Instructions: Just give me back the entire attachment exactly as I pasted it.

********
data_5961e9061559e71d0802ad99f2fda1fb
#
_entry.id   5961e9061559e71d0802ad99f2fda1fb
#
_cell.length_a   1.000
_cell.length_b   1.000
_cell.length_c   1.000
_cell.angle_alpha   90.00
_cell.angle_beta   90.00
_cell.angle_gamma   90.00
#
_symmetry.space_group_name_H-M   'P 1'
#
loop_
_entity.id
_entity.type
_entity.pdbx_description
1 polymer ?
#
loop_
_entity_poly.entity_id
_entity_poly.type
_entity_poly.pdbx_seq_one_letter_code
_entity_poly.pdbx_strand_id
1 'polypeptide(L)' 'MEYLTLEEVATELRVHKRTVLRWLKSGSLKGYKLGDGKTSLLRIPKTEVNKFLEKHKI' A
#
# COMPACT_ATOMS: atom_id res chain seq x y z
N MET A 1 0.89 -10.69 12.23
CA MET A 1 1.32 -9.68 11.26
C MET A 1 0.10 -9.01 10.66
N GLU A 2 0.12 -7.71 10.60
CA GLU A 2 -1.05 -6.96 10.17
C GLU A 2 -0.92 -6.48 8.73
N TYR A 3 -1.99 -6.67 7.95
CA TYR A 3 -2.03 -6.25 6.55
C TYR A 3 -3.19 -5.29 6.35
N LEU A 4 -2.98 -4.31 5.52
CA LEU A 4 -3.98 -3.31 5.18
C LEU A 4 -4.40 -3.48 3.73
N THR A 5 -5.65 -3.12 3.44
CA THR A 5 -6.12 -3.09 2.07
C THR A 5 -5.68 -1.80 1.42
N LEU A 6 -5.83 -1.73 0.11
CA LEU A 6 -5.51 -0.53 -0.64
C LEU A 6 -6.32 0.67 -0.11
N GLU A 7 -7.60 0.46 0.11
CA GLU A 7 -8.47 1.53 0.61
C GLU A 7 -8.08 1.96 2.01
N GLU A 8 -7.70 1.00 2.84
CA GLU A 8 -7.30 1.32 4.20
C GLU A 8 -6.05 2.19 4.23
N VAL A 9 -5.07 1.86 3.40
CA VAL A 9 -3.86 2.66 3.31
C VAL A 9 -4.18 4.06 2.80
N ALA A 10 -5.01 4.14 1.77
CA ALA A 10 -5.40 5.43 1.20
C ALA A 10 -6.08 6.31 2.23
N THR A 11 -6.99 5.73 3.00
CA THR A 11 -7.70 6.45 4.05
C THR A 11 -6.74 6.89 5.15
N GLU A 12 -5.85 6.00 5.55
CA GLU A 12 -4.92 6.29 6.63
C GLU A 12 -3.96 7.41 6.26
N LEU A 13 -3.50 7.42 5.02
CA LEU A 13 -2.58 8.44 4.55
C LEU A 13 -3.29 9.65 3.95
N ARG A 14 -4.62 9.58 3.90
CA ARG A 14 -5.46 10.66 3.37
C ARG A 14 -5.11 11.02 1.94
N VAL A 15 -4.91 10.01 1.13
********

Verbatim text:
data_5961e9061559e71d0802ad99f2fda1fb
#
_entry.id   5961e9061559e71d0802ad99f2fda1fb
#
_cell.length_a   1.000
_cell.length_b   1.000
_cell.length_c   1.000
_cell.angle_alpha   90.00
_cell.angle_beta   90.00
_cell.angle_gamma   90.00
#
_symmetry.space_group_name_H-M   'P 1'
#
loop_
_entity.id
_entity.type
_entity.pdbx_description
1 polymer ?
#
loop_
_entity_poly.entity_id
_entity_poly.type
_entity_poly.pdbx_seq_one_letter_code
_entity_poly.pdbx_strand_id
1 'polypeptide(L)' 'MEYLTLEEVATELRVHKRTVLRWLKSGSLKGYKLGDGKTSLLRIPKTEVNKFLEKHKI' A
#
# COMPACT_ATOMS: atom_id res chain seq x y z
N MET A 1 0.89 -10.69 12.23
CA MET A 1 1.32 -9.68 11.26
C MET A 1 0.10 -9.01 10.66
N GLU A 2 0.12 -7.71 10.60
CA GLU A 2 -1.05 -6.96 10.17
C GLU A 2 -0.92 -6.48 8.73
N TYR A 3 -1.99 -6.67 7.95
CA TYR A 3 -2.03 -6.25 6.55
C TYR A 3 -3.19 -5.29 6.35
N LEU A 4 -2.98 -4.31 5.52
CA LEU A 4 -3.98 -3.31 5.18
C LEU A 4 -4.40 -3.48 3.73
N THR A 5 -5.65 -3.12 3.44
CA THR A 5 -6.12 -3.09 2.07
C THR A 5 -5.68 -1.80 1.42
N LEU A 6 -5.83 -1.73 0.11
CA LEU A 6 -5.51 -0.53 -0.64
C LEU A 6 -6.32 0.67 -0.11
N GLU A 7 -7.60 0.46 0.11
CA GLU A 7 -8.47 1.53 0.61
C GLU A 7 -8.08 1.96 2.01
N GLU A 8 -7.70 1.00 2.84
CA GLU A 8 -7.30 1.32 4.20
C GLU A 8 -6.05 2.19 4.23
N VAL A 9 -5.07 1.86 3.40
CA VAL A 9 -3.86 2.66 3.31
C VAL A 9 -4.18 4.06 2.80
N ALA A 10 -5.01 4.14 1.77
CA ALA A 10 -5.40 5.43 1.20
C ALA A 10 -6.08 6.31 2.23
N THR A 11 -6.99 5.73 3.00
CA THR A 11 -7.70 6.45 4.05
C THR A 11 -6.74 6.89 5.15
N GLU A 12 -5.85 6.00 5.55
CA GLU A 12 -4.92 6.29 6.63
C GLU A 12 -3.96 7.41 6.26
N LEU A 13 -3.50 7.42 5.02
CA LEU A 13 -2.58 8.44 4.55
C LEU A 13 -3.29 9.65 3.95
N ARG A 14 -4.62 9.58 3.90
CA ARG A 14 -5.46 10.66 3.37
C ARG A 14 -5.11 11.02 1.94
N VAL A 15 -4.91 10.01 1.13